AFT reports that earlier this month Share My Lesson—the only 100-percent free, online hub for educators and parents to share and find lesson plans, professional development and resources for instruction—has reached one million registered users nationwide, making it the most successful open education resource site for educators, by educators.
Share My Lesson, created and powered by AFT, has more than 415,000 resources from educators around the country as well as 300 well-known curriculum providers such as PBS NewsHour Extra, iCivics and the National Science Foundation. SML resources have been downloaded more than 11 million times since the site was created in 2012.
“We launched Share My Lesson because teachers told us repeatedly they needed more support, especially finding lesson plans and materials aligned with the continued introduction of new academic standards. And SML will continue to fill the void,” AFT President Randi Weingarten said, adding that the most popular content includes help with classroom management, lessons on math and English language arts, and classroom discussion guides on current events.
“When people have questions about how to teach about an election, particularly this one, we are there. When there are new math or science standards, we are there. When there’s a historic event, we are there with lessons, videos, webcasts and more. SML gives educators resources in a nonpartisan, non-evaluative way,” Weingarten said. “We’re using technology as a way for educators to connect with one another, not to replace the human element of teaching, but to better address the needs of their students.”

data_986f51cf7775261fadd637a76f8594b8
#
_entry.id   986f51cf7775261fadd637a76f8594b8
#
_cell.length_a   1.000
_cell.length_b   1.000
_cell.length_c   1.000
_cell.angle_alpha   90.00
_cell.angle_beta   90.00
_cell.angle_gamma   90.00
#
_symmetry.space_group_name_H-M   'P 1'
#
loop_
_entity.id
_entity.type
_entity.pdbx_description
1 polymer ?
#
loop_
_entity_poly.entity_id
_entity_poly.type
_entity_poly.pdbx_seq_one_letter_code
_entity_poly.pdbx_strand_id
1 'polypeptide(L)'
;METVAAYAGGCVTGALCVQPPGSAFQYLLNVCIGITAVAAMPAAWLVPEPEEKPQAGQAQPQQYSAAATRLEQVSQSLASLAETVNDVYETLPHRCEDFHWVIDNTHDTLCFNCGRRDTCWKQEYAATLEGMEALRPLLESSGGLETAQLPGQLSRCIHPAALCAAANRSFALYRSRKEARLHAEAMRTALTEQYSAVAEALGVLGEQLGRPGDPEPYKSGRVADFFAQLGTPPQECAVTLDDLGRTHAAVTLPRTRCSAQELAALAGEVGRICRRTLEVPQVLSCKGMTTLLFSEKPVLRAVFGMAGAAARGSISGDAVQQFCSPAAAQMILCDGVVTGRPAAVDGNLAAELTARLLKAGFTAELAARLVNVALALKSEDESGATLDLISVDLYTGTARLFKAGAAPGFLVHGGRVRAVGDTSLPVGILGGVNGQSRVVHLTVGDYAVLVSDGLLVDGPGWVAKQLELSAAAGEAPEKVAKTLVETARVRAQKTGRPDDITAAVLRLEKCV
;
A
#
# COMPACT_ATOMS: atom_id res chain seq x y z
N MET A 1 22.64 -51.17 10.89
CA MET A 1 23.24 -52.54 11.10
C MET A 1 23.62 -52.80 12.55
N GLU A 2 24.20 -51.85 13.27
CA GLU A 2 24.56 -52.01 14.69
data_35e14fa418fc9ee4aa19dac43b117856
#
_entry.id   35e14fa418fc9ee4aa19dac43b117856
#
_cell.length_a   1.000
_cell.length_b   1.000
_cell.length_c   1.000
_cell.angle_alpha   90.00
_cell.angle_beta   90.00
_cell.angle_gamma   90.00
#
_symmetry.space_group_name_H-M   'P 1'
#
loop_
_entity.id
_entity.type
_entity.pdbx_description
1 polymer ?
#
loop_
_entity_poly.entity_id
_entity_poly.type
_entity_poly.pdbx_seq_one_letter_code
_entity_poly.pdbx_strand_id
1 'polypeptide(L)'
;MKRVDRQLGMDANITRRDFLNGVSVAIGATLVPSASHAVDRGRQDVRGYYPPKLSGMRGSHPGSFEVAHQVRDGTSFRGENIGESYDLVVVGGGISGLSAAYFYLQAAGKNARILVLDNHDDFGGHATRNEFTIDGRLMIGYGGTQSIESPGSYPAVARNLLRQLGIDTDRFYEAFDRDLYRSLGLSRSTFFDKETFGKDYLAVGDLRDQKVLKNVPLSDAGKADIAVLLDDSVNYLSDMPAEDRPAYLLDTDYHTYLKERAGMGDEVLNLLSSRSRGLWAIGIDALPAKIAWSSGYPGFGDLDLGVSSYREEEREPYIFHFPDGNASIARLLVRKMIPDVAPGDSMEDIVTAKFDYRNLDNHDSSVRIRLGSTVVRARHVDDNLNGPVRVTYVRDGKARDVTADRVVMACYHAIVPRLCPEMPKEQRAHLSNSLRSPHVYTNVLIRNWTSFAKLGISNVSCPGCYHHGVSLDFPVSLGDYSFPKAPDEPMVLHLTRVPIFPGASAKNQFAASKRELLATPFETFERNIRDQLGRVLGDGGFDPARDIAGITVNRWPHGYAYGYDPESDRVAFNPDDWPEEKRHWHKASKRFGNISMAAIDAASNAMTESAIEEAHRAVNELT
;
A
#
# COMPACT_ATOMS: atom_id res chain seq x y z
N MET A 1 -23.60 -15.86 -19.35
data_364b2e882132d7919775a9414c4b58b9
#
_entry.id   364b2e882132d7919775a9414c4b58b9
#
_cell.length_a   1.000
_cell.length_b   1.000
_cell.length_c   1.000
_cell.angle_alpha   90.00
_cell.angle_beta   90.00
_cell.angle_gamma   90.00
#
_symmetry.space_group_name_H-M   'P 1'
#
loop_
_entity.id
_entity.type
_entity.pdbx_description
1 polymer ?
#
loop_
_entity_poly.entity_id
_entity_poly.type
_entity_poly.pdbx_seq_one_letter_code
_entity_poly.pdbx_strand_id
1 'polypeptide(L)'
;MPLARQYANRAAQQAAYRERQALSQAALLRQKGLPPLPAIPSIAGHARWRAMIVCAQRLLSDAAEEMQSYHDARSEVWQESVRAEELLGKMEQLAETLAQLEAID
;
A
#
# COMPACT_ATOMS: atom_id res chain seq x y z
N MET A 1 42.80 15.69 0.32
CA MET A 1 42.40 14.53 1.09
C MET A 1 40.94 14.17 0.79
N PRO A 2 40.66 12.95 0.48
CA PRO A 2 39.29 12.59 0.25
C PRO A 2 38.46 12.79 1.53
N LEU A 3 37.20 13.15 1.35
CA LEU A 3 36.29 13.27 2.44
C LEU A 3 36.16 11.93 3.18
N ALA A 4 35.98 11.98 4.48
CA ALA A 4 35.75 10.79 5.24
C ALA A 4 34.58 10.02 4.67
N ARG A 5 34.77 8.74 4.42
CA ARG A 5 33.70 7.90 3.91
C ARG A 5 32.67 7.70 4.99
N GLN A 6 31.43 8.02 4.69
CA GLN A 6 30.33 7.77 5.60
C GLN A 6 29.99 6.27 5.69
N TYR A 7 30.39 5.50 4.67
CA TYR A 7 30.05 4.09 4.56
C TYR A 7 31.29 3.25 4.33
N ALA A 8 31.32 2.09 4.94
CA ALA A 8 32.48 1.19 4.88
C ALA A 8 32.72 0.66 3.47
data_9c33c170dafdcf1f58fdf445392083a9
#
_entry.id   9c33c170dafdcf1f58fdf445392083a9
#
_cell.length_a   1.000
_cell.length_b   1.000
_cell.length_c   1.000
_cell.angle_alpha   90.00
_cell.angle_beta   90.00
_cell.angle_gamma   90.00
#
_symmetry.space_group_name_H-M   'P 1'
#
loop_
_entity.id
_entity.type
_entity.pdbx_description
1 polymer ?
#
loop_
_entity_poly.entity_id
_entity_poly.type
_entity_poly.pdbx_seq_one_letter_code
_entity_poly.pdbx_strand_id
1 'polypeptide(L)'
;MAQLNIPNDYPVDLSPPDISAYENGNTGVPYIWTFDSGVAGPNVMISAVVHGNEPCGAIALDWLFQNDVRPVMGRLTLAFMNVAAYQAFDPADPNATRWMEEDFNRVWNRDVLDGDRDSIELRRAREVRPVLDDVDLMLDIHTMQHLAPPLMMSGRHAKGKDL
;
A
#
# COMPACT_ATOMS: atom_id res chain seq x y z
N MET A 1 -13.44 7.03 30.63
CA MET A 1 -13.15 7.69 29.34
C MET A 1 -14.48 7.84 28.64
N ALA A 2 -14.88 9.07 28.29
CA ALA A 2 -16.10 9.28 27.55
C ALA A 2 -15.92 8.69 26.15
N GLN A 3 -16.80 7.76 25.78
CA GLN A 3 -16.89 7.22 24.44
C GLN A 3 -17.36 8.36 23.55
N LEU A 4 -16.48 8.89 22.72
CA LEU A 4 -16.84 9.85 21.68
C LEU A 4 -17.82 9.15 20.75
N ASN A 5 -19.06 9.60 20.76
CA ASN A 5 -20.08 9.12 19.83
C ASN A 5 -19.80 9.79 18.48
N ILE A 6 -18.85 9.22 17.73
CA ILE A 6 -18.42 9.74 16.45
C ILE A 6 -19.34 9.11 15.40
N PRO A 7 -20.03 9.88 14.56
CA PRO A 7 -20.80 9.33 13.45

She said Share My Lesson is a good reflection of what AFT is all about. “It’s in our DNA to help educators, and that starts with fighting for, finding and providing them with the tools and support they need to succeed in the classroom,” Weingarten said. “Supporting our members is union work, and that’s demonstrated by devoting a portion of our budget to SML.”
While some content providers have created marketplaces and other ways to monetize or profit from resources that teachers, schools, kids and parents need, Share My Lesson will always be free to use and will never sell ads. It’s also unique because it offers web-based professional development and blogs contributed by active SML educators or curriculum designers.
AFT is responding to what SML’s one million users are saying they want—not just for SML to be an instrument to upload and download lesson plans, but also to provide more classroom management materials, more professional development opportunities, and blogs to help empower educators.
“Over the next five years, we expect SML to become the destination for anyone looking for ways to support their teaching and help kids succeed,” said Elena Balint, director of SML, adding that it also plans to add more resources for parents and higher education faculty and students.